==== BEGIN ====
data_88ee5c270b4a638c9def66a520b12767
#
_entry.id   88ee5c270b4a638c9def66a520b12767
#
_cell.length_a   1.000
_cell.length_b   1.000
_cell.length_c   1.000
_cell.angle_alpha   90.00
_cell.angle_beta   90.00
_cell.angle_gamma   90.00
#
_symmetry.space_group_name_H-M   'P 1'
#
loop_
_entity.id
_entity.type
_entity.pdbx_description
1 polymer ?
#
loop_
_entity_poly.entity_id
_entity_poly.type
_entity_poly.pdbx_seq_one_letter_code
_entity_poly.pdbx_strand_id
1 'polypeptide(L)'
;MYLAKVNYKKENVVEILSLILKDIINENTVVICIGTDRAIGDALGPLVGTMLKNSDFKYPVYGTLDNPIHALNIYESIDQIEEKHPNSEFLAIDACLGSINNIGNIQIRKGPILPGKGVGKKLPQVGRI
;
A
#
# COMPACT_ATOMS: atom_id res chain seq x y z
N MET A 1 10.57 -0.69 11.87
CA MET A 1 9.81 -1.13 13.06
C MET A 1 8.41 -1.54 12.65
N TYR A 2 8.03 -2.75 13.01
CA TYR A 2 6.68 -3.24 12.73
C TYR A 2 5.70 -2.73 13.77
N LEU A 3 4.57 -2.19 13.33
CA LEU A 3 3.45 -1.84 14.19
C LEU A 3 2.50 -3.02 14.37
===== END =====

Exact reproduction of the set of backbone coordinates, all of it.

data_88ee5c270b4a638c9def66a520b12767
#
_entry.id   88ee5c270b4a638c9def66a520b12767
#
_cell.length_a   1.000
_cell.length_b   1.000
_cell.length_c   1.000
_cell.angle_alpha   90.00
_cell.angle_beta   90.00
_cell.angle_gamma   90.00
#
_symmetry.space_group_name_H-M   'P 1'
#
loop_
_entity.id
_entity.type
_entity.pdbx_description
1 polymer ?
#
loop_
_entity_poly.entity_id
_entity_poly.type
_entity_poly.pdbx_seq_one_letter_code
_entity_poly.pdbx_strand_id
1 'polypeptide(L)'
;MYLAKVNYKKENVVEILSLILKDIINENTVVICIGTDRAIGDALGPLVGTMLKNSDFKYPVYGTLDNPIHALNIYESIDQIEEKHPNSEFLAIDACLGSINNIGNIQIRKGPILPGKGVGKKLPQVGRI
;
A
#
# COMPACT_ATOMS: atom_id res chain seq x y z
N MET A 1 10.57 -0.69 11.87
CA MET A 1 9.81 -1.13 13.06
C MET A 1 8.41 -1.54 12.65
N TYR A 2 8.03 -2.75 13.01
CA TYR A 2 6.68 -3.24 12.73
C TYR A 2 5.70 -2.73 13.77
N LEU A 3 4.57 -2.19 13.33
CA LEU A 3 3.45 -1.84 14.19
C LEU A 3 2.50 -3.02 14.37